ERNESTAS TARANAS, ANALYST OF THE EUROPEAN SECURITY PROGRAMME
The Kremlin has long employed conspiracy theories to support its foreign policy goals. In Lithuania such manipulation of social fears and anxieties can be considered as a soft power strategy used to implement Russia’s foreign policy goals. The period from mid-March shows an increase in the frequency of articles with keywords “plot” and “COVID-19” and “COVID-19” and “NATO” in both Russian and Lithuanian language outlets. The articles aim to portray NATO as weak, dangerous or obsolete while playing on various broadly circulating conspiracy theories surrounding the pandemic’s origins and consequences. The common undercurrent is casting doubt in the effectiveness of the Transatlantic relations between U.S. and allies in Europe, the efficiency of NATO forces as well as integrity and viability of the West.
CONSPIRACY THEORIES – A TOOL OF SHARP POWER
The dissemination of false theories serve to justify the Russian nationalist worldview portraying the structures of the West (such as EU and NATO) as disruptive outsiders, impeding Russia’s progress on a global stage or that perceived US global hegemony is threatening Russia’s existence.
When discussing the issue of conspiracy theories as a tool used to further foreign policy we should understand the anatomy and functionality of it. From the Kremlin’s perspective conspiracy theories serve as part of the arsenal of disruptive tools that carry a political dimension. The following paragraphs will briefly discuss the structure and reasons why certain groups are persuaded by conspiratorial ideas. Additionally, they will briefly explore possible ways to combat malign conspiracy theories and illustrate cases with examples found using >versus< media monitoring tool.
WHAT IS A CONSPIRACY THEORY?
In the world of politics, the word “conspiracy” can be defined as a secretive arrangement between several actors to seize either political or economic power or violate the status quo. Therefore, conspiracy theories are “political” explanations that feature compelling narrative structures and are appealing to individuals who generally tend to express signs of anti-government attitudes in their daily lives.
In the current information age, conspiratorial collusions are quickly losing their political dimension and are more frequently used as tools to explain the unknown or seen as scientific or technological projects, carried out in the name of greater evil (e.g. the spread of COVID-19 and other “bioweapons” via 5G mobile network towers or the spread of condensation trails, meant to alter weather conditions or control human population).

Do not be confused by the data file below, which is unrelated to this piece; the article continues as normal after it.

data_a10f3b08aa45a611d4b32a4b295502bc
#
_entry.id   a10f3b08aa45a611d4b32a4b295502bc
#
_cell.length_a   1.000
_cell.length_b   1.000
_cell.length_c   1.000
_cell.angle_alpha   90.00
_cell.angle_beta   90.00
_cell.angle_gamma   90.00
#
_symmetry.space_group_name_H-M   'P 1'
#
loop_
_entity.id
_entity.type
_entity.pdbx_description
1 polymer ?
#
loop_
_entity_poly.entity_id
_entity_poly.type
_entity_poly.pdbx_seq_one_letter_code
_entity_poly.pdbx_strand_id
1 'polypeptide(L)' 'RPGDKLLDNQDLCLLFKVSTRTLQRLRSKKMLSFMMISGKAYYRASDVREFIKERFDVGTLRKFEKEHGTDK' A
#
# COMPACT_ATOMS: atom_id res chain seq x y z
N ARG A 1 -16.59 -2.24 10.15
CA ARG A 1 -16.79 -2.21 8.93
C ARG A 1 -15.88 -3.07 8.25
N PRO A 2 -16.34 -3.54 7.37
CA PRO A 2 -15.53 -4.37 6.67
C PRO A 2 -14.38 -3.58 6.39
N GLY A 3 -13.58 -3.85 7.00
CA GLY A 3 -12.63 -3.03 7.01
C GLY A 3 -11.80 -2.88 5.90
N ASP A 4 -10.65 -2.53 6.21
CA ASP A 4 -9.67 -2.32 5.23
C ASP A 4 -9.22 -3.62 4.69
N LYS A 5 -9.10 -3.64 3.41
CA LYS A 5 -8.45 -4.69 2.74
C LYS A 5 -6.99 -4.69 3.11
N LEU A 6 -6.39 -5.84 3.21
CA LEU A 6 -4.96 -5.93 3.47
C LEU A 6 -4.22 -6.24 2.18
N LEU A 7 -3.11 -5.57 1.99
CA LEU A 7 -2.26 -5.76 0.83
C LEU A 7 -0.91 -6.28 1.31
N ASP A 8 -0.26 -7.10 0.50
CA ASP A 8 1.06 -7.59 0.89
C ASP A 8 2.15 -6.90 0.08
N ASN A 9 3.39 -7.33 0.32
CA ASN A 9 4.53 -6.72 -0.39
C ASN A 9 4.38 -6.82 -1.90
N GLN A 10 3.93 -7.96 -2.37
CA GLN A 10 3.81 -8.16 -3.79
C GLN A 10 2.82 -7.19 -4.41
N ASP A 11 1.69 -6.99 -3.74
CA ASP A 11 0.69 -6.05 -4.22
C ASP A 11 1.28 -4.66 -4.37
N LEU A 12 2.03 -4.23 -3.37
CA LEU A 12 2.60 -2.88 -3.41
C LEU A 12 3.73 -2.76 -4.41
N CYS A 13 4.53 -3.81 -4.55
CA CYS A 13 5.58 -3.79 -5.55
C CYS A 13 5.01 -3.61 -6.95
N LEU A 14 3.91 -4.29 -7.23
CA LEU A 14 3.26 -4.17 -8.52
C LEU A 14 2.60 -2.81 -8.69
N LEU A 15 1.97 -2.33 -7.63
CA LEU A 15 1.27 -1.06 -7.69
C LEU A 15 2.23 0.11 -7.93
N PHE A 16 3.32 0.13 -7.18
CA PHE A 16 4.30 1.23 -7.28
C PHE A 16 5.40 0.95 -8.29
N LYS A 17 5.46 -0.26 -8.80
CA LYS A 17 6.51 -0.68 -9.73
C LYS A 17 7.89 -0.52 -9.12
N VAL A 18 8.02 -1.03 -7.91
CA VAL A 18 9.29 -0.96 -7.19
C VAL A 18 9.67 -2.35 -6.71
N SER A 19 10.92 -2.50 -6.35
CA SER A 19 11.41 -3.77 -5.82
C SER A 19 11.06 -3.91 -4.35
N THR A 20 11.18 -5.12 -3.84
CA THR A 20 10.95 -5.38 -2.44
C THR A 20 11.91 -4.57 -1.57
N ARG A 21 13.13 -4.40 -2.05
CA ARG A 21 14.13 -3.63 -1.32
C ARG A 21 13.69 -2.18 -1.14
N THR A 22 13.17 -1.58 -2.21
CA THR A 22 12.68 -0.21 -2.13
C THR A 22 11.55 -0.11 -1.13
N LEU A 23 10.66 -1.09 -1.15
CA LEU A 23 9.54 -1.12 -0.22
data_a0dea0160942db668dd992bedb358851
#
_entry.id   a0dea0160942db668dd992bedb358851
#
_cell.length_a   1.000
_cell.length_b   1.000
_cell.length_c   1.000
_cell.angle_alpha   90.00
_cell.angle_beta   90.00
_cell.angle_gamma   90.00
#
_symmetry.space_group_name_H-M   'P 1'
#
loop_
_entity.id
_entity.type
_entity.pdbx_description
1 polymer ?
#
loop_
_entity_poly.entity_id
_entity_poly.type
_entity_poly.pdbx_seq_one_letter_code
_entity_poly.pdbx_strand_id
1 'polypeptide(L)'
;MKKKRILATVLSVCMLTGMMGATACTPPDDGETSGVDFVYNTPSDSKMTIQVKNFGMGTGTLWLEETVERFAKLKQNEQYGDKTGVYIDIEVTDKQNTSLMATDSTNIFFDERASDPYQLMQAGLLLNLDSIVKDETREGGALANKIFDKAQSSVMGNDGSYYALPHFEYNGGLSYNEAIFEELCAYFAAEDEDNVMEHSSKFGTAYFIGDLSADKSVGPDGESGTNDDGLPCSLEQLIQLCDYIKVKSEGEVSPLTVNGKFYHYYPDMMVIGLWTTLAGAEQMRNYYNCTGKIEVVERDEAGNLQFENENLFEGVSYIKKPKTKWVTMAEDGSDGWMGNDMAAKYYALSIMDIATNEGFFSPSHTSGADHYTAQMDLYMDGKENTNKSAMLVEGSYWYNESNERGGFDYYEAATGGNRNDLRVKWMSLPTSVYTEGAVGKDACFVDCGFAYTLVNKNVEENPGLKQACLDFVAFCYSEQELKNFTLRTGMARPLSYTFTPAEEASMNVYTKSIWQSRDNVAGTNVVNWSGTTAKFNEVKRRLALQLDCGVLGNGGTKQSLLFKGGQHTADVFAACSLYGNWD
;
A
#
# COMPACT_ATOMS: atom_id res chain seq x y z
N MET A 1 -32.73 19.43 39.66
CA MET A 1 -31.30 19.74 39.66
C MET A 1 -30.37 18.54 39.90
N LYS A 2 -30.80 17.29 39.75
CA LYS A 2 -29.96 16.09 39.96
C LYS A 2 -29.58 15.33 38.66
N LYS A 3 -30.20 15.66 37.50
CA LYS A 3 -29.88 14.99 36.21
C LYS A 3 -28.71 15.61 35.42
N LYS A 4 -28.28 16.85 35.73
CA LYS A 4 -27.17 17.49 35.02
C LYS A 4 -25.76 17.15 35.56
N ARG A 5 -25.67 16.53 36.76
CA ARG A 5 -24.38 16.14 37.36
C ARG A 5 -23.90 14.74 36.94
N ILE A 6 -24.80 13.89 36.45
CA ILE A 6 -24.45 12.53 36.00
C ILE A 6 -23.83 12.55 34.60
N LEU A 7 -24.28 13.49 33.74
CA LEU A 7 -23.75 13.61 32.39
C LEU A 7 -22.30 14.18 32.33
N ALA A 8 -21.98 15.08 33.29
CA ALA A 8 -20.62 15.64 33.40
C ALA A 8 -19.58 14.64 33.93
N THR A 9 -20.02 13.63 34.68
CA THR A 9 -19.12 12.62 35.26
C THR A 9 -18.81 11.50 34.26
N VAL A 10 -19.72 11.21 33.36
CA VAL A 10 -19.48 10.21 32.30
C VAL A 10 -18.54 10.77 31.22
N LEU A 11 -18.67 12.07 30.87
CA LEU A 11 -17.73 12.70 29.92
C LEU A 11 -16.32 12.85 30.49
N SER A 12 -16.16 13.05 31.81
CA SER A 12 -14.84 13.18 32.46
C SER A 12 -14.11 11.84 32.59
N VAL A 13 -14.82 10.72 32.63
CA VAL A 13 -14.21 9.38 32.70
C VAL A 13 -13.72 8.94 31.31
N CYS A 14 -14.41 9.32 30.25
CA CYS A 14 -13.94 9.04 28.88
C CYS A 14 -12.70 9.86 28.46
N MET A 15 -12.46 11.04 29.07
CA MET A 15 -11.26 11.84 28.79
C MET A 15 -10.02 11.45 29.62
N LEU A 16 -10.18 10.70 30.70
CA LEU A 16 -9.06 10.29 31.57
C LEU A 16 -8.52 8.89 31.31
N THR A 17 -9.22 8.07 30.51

While conspiracies (or collusions) do not generally have the power to influence formal decision-making or sway the wider public to the point of major societal disruption, conspiratorial ideation among certain societal groups may be disruption by inspiring civic unrest such as riots, physical damage to the infrastructure or chaos-inducing conflict of ideas.
WHY PEOPLE FALL FOR CONSPIRACY THEORIES
There is no unilateral answer on why certain groups of people fall for conspiracy theories. Usually, two main motives could be outlined that drive the spread of false beliefs among individuals:
Existential – This motive usually stems from the notion that average people can never take responsibility for their fate, and that the world is doomed to be dominated by the big and powerful without a possibility to influence the state of affairs.
Social – This motive usually develops as a result of exclusion from a society or group due to one’s experience with financial and educational inequality. Victimised or ostracised social groups tend to sincerely believe that it is they whom evil forces chose as targets. Hence, the only way to relieve the sense of one’s disadvantaged position is to align with conspiratorial ideas and receive a feeling of pleasure caused by the false sense of control and power-giving “knowledge” of something that is secret.
HOW TO COMBAT CONSPIRACY THEORIES?
The sense of power that a conspiracist is “given” when subscribing to a set of beliefs is extremely hard to combat.
Firstly, due to a possibility of backfiring caused by personal biases being too strong to challenge false ideas. Secondly, due to repetitive attempts to correct misinformation which will most likely lead to stronger endorsement of a conspiracy.
However, by developing counter-misinformation measures in a steady manner it is possible to sway one away from developing strong conspiracy ideation. This could be done by inducing a sense of skepticism through either “debiasing” or “cognitive infiltration”.
– The process of “debiasing” involves the use of repetitive retraction of false information while affirming one’s worldview in the face of clashing facts. Affirming one’s worldview is extremely important in such situations as it will most likely help to build trust and reduce chances of confrontation, hence preventing backfire from occurring.
– The process of “cognitive infiltration” usually consists of introduction of diverse science-based facts into tight online clusters of conspiracy theorists, either through chat rooms, social networks or face-to-face groups.
CONSPIRACY TYPOLOGY: ORIGINAL, CARBON-COPIED AND HYBRID